Experts Break Down The Difference Between Google Home and Amazon Echo

Choose wisely.

The world is so full of tech that sometimes it’s hard to keep up. Some of us struggle to grasp the basic features of the iPhone X, let alone brief ourselves on whichever smart home device is next to hit the market.

You’ve probably heard about the Google Home and Amazon Echo devices ― the latter of which is commonly referred to as “Alexa” ― and you may be wondering what they’re all about. Essentially, they’re smart speakers that respond to your voice for hands-free help around the house. They can do anything from answer random questions to recite the day’s weather to play music and control a home’s smart lights (which are exactly what they sound like). While these speakers obviously aren’t necessary for daily life, tech enthusiasts say they’re fun gadgets to have around and can become fairly indispensable once you start using them.

Here’s what you need to know:

There are two main smart speakers: Amazon Echo and Google Home.

The Amazon Echo is the original smart speaker, which Amazon first released in 2015. The small, cylindrical device is designed to sit on your countertop or bookshelf, and the voice that comes out of it is called Alexa. (The voice that comes out of the Google Home speaker is named, much less affectionately, “Google Assistant.”)

<a href="" role="link" class=" js-entry-link cet-internal-link" data-vars-item-name="Amazon" data-vars-item-type="text" data-vars-unit-name="5a15b2a0e4b025f8e9331e35" data-vars-unit-type="buzz_body" data-vars-target-content-id="" data-vars-target-content-type="feed" data-vars-type="web_internal_link" data-vars-subunit-name="article_body" data-vars-subunit-type="component" data-vars-position-in-subunit="14">Amazon</a> Echo, regularly <a href=",-1,-1,d,0,0,hp-fil-am=0" target="_blank" role="link" data-amazon-link="true" class=" js-entry-link cet-external-link" data-vars-item-name="$99.99" data-vars-item-type="text" data-vars-unit-name="5a15b2a0e4b025f8e9331e35" data-vars-unit-type="buzz_body" data-vars-target-content-id=",-1,-1,d,0,0,hp-fil-am=0" data-vars-target-content-type="url" data-vars-type="web_external_link" data-vars-subunit-name="article_body" data-vars-subunit-type="component" data-vars-position-in-subunit="15">$99.99</a>.
Amazon Echo, regularly $99.99.

HuffPost consulted four tech experts, who said the Echo shines in its ability to control smart home devices like smart lights, smart thermostats and smart door locks. You can turn on the lights with your voice or unlock the front door by asking Alexa to do so, for example. (Of course, this involves owning smart lights, thermostats or door locks in the first place.) However, the Echo isn’t so great at answering everyday questions like “What movies came out recently?” The Echo integrates with Amazon products like Amazon Fire TV, and of course it lets you order stuff from Amazon directly with your voice.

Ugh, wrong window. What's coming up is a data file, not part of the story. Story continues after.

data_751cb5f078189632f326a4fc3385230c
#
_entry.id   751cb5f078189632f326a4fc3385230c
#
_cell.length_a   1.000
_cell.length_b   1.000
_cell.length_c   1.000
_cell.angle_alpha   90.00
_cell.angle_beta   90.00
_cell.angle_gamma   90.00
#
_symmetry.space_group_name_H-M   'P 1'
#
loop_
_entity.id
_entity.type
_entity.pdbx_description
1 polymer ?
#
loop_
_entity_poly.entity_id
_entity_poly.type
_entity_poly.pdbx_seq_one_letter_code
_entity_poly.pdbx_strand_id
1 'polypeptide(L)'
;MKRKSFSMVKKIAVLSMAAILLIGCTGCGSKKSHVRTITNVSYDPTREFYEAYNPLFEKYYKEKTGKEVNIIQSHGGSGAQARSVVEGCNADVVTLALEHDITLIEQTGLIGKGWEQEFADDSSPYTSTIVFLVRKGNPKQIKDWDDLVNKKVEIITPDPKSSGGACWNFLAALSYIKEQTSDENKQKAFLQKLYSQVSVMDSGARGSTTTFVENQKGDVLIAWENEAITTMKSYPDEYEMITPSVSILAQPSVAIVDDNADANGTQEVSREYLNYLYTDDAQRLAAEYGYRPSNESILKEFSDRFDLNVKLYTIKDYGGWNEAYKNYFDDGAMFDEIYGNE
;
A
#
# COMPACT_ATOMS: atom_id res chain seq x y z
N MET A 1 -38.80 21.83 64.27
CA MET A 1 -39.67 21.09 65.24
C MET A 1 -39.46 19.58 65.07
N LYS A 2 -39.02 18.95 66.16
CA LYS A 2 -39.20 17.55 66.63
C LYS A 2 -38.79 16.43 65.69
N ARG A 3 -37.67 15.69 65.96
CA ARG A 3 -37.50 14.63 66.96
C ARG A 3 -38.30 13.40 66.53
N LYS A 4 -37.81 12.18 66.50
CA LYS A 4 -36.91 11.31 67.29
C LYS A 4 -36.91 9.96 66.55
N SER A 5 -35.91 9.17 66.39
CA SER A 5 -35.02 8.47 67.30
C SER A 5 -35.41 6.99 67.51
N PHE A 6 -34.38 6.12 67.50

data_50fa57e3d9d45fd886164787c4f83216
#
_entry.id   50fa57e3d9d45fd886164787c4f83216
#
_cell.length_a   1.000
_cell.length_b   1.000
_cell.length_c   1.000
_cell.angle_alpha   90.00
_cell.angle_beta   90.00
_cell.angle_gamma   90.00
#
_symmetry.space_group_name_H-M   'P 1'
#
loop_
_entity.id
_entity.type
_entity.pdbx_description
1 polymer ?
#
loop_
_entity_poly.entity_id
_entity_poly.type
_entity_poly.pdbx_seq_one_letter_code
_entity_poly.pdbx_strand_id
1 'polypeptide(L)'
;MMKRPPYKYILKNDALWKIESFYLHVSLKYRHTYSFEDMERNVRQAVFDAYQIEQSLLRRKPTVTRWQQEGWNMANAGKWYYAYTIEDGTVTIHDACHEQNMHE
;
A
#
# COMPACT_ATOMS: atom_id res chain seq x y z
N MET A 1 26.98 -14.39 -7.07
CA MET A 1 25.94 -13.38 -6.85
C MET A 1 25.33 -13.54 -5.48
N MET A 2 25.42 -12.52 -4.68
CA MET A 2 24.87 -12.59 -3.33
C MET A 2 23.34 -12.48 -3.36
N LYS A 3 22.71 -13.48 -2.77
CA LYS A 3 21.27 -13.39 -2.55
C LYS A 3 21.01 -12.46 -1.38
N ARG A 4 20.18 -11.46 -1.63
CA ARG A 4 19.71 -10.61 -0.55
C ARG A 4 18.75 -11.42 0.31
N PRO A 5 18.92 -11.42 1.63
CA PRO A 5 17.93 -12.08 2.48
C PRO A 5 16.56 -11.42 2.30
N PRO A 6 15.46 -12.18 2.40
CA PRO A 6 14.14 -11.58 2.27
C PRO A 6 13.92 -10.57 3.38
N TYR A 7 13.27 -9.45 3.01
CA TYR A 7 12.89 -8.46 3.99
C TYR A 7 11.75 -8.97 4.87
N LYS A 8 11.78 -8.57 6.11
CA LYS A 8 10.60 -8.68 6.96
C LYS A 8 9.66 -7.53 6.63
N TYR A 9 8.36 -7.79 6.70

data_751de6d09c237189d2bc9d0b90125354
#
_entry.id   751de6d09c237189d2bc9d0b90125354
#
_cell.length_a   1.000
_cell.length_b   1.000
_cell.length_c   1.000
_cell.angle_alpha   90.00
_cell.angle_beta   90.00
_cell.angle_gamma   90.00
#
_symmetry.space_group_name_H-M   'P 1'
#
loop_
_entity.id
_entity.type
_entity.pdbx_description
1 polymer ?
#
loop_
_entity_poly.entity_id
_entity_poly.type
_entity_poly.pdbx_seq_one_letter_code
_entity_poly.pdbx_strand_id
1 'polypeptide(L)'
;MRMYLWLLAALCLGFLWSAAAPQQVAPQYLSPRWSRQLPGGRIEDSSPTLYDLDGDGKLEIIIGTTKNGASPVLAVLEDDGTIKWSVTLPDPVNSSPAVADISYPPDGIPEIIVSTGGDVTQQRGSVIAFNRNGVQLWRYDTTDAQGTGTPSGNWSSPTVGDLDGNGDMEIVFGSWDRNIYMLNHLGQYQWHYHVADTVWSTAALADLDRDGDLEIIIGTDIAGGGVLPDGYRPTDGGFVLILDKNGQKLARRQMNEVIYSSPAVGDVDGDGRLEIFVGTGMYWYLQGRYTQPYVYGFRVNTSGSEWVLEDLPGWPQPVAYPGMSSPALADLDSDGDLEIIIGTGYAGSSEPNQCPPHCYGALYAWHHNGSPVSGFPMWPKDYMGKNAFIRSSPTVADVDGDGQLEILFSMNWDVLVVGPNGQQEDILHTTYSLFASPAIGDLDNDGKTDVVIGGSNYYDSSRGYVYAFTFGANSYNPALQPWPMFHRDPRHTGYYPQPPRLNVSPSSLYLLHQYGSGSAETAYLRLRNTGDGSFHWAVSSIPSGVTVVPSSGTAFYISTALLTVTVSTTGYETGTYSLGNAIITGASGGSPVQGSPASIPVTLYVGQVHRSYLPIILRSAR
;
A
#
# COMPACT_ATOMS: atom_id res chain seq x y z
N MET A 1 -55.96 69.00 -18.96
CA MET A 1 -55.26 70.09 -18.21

Google released its Google Home smart speaker last fall, making it the newer kid on the block. (Apple will release its own smart speaker next year, but that’s another story.) As the Echo integrates with Amazon products, so the Google Home integrates with Google: You can vocally control your Chromecast TV, use Google Search and access your Google Calendar and Gmail, though experts say those last two functions could use some work. It can’t control as many smart home devices as the Echo, nor does it do so as efficiently. It also has fewer “apps” than the Echo, something we’ll get to later, but the experts we spoke with said its setup is significantly simpler.

<a href="" role="link" class=" js-entry-link cet-internal-link" data-vars-item-name="Google" data-vars-item-type="text" data-vars-unit-name="5a15b2a0e4b025f8e9331e35" data-vars-unit-type="buzz_body" data-vars-target-content-id="" data-vars-target-content-type="feed" data-vars-type="web_internal_link" data-vars-subunit-name="article_body" data-vars-subunit-type="component" data-vars-position-in-subunit="34">Google</a> Home, regularly <a href="" target="_blank" role="link" class=" js-entry-link cet-external-link" data-vars-item-name="$129" data-vars-item-type="text" data-vars-unit-name="5a15b2a0e4b025f8e9331e35" data-vars-unit-type="buzz_body" data-vars-target-content-id="" data-vars-target-content-type="url" data-vars-type="web_external_link" data-vars-subunit-name="article_body" data-vars-subunit-type="component" data-vars-position-in-subunit="35">$129</a>.